Decade of Student-Led Efforts Helping to Create a Sustainable Culture on Campus
April 20, 2023
Every Tuesday after most classes have ended, a group of students meet inside a conference room in the University Center to discuss new initiatives the university could take on to become more environmentally sustainable.
“Right now, our three main focuses are water usage, mainly through sprinklers, composting and solar panels,” Environmental Sustainability junior Slade Caltrider said.
Caltrider is the president of Student Leadership for Environmental Action Funds (LEAF) at UNC. He has been involved in the student committee for three years now, starting off in social media outreach then becoming the grant coordinator and finally, the president. Caltrider says the need for environmental advocacy drives his interest in LEAF.
“We’re dealing with a water crisis right now, a drought is coming on, Lake Mead is drying out and getting lower, so dealing with resources to make sure we’re using them as efficiently and as effectively as we can is super important,” Caltrider said. “And having this push at a college level educates people that when you go out into the world, think about your usage and know how much you’re contributing to the world in general.”
Hundreds of UNC students have shared the same passion as Caltrider over the years, prompting the development of a Sustainability minor in 1970, a bachelor’s degree in 2011 and the creation of LEAF in 2012, which was originally proposed by students as part of a senior seminar class. Throughout the past decade, several successful environmentally friendly projects have been implemented on campus. One that stands out in Caltrider’s mind is the 2019 installation of a solar flower near the César Chávez Cultural Center to reduce the university’s carbon footprint. The device provides 2,500 watts of power to meet the majority of the center’s needs.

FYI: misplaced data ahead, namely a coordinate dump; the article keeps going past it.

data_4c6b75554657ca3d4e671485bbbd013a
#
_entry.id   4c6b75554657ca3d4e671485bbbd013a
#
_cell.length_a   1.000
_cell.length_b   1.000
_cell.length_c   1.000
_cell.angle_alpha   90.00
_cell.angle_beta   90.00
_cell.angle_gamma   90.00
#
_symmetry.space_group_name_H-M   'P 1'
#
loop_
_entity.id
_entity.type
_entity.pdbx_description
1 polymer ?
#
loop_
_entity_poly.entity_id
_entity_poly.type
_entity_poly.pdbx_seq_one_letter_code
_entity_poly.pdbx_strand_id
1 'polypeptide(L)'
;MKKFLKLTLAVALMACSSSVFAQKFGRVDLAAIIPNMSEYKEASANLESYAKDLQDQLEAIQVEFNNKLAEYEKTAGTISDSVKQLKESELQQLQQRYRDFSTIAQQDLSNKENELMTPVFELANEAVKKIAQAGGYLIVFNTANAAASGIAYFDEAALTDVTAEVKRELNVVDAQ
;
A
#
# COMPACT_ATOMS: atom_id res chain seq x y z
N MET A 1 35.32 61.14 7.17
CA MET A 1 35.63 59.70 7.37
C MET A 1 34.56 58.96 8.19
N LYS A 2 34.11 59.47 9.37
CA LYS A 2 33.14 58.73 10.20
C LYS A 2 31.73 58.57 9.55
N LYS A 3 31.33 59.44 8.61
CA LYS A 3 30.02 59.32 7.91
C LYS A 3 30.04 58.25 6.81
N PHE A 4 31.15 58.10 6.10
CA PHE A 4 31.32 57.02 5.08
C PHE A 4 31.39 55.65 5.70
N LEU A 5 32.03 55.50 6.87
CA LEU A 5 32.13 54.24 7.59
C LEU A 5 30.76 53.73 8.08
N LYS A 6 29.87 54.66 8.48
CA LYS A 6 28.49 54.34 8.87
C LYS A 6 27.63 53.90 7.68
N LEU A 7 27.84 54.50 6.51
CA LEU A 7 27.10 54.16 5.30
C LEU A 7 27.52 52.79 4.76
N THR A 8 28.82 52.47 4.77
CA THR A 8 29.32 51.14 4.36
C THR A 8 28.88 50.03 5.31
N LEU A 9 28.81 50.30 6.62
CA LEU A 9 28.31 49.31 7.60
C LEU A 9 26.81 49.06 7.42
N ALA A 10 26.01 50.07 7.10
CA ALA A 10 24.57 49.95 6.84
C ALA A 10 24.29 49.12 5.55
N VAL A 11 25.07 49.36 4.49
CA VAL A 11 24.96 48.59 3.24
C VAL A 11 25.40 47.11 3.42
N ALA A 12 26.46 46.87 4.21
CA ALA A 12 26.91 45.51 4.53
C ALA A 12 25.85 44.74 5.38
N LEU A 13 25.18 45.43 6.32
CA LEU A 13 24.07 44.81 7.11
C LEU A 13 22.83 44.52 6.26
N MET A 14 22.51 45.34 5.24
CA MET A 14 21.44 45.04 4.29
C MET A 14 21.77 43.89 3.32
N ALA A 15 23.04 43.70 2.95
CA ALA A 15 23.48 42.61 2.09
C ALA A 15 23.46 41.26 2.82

“So, how it works is the petals of the flower are solar panels, and during the night they're all closed up,” Caltrider said. “Then, around seven in the morning, the petals open and they move around tracking the sun. So, I think that’s pretty cool because it’s getting as much solar energy as it can throughout the day, and the cost of the motor to turn it is way less than it’s bringing in.”
There are more than 50 other LEAF successes to note including the installation of water bottle fillers, campus recycle bins, new bike racks, a permaculture garden, animal waste stations, irrigation control and large ceiling fans in the University Recreation Center to reduce energy use, utility costs and increase comfort for students. The last project alone cost the committee $80,000.
"Our budget is based off of how many students are currently attending the university,” Caltrider explained. “Each semester, every student is assigned a $10 fee to their student bill. So, $10 multiplied by how many students we have is our budget and based off that, we get a project proposal and see if it's worth funding or if we should save for another time and come back to it.”